We were then told to partner up with people we didn’t know.  I think Melissa and I were the only ones that followed that instruction, though I didn’t find that out until much later.  Melissa wound up in one line, and I wound up in another.

I could write quite a bit about the dance, but I feel like I’ve already droned on quite a bit.  The instructor was very knowledgeable and funny, and he taught us not only about how to move, but how the people during the Regency period thought.  It was very interesting, and Melissa and I both had quite a bit of fun.  As I had expected, I picked the dance up very quickly, and received many compliments from the people that shared the line with me.

After the dance, Melissa and I attended an event that was a mix of trivia questioning and book signing with the authors.  It was in the large room.  In the back of the room, tables had been set up for authors to sell and sign books.  At the front of the room on the stage, groups of 4 of the authors would be called up to be asked trivia questions.  Some questions had been gathered from the audience, and if those questions stumped the authors, the person that supplied the question would get a prize.  I supplied to Harry Dresden questions, but mine were never asked.

This event was not very well executed.  They structure was not very consistent.  The people on stage often couldn’t hear the person asking the questions.  It was a little bit boring for both the people that were called up on stage, and the people in the crowd.  Melissa and I did our best to stay interested, but there was only so much we could do.  The event was not well executed.

I left just before 8 to attend what was described as a Dresden Files LARP.  I love the Dresden Files, and I like role-playing, though I was a little bit uncomfortable with the LARP aspect.  Melissa went off to find food, and wound up having some drinks with Michael and Jim.  I think Melissa had the better experience.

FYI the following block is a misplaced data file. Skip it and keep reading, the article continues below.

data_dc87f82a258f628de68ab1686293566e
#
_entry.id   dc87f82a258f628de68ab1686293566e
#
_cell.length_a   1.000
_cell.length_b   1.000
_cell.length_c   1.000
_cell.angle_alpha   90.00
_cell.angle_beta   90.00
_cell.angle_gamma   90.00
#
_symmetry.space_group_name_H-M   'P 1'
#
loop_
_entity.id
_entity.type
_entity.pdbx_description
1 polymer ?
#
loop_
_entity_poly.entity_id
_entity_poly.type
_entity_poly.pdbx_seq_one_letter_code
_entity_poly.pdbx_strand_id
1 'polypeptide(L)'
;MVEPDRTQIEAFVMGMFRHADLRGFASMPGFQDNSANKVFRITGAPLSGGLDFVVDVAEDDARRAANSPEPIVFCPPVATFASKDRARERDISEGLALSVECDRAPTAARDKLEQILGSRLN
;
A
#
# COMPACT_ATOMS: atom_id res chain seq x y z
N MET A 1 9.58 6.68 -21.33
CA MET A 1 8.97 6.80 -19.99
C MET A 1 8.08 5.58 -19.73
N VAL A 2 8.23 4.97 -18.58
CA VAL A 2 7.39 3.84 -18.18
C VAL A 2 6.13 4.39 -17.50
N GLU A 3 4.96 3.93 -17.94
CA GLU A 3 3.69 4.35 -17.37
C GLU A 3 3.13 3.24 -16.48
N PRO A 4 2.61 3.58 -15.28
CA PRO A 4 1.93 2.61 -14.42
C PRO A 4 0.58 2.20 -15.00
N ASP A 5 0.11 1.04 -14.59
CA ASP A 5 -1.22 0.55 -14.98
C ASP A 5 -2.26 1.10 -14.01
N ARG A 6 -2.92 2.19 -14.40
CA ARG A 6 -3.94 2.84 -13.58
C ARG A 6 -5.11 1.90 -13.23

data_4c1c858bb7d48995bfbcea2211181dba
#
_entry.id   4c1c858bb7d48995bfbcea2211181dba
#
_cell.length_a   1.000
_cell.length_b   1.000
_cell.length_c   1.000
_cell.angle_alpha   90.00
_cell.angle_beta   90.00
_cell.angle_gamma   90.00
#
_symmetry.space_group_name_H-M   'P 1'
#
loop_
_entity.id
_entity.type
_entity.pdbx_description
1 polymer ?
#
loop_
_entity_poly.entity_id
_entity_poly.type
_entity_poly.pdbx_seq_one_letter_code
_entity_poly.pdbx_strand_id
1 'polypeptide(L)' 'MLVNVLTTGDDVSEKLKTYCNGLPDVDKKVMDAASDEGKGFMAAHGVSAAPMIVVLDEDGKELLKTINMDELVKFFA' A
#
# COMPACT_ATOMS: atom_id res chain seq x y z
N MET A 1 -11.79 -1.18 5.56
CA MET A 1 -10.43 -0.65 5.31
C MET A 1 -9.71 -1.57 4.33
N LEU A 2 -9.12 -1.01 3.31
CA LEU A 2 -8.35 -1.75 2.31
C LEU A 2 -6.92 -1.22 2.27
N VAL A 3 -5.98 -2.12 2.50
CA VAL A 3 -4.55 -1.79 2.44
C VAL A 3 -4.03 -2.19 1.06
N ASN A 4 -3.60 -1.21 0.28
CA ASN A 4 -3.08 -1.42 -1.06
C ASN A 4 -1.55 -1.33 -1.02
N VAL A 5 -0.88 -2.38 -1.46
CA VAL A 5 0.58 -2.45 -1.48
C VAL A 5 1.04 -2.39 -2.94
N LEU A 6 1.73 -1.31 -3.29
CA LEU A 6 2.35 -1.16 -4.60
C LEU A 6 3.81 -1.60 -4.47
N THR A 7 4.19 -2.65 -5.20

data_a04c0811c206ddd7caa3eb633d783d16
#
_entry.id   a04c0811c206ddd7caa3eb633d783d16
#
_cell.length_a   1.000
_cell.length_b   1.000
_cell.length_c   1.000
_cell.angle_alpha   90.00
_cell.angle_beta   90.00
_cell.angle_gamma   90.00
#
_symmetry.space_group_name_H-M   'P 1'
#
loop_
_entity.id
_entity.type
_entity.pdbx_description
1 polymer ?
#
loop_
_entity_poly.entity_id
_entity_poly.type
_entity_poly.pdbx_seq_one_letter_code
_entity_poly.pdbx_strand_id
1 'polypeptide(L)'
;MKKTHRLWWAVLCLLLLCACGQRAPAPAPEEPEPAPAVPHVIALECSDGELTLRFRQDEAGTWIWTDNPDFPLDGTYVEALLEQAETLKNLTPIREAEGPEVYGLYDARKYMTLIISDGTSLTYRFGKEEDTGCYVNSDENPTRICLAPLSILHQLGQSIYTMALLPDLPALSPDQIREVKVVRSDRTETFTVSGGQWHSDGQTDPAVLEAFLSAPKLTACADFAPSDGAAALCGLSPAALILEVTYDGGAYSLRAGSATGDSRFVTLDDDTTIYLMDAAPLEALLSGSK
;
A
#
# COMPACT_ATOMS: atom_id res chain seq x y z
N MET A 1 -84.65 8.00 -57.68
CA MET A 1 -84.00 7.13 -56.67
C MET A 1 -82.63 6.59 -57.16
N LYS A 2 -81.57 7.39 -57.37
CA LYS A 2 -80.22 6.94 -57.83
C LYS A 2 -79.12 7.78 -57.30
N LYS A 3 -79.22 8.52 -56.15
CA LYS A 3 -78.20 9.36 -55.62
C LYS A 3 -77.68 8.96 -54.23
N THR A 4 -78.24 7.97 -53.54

It wasn’t that the game was bad.  When I found out what it was all about, and what they were aiming for, I relaxed quite a bit, because it was really just a collaborative storytelling experience, much like the roleplaying games I try to enjoy normally.  One of  the problems was that 10 people had shown up to participate, and I was the only one that was prepared to get into a character and roleplay.

I did my best.  I assumed an accent, got into my character, and assumed the spotlight several times, so that I could cast it to other players in the game.  There is a phenomena in these sorts of games where if you roleplay with confidence, and try to play with people, they will usually reciprocate.  You can pass your confidence, real or imagined, on to other people.  This was no exception, and the people I played with responded fairly well.  Unfortunately, there were just too many people for me to charge up, and the person running the game was somewhat inert.

When the game was done, I felt clever and tired.  I returned to my room instead of going to con parties.  Melissa was there, and we went to bed relatively early.

Overall,  the convention was a success for us.  There were ups and downs, but more ups than downs.  Melissa had a really good time and enjoyed herself.  I had a good time, and I feel re-energized to write again.  That’s one of the things I love the most about conventions like this.  My writing engine gets refueled.

It’s been a really great weekend, and I’m looking forward to Convolution.  I bet Melissa will join me for that one, too, which would be fantastic.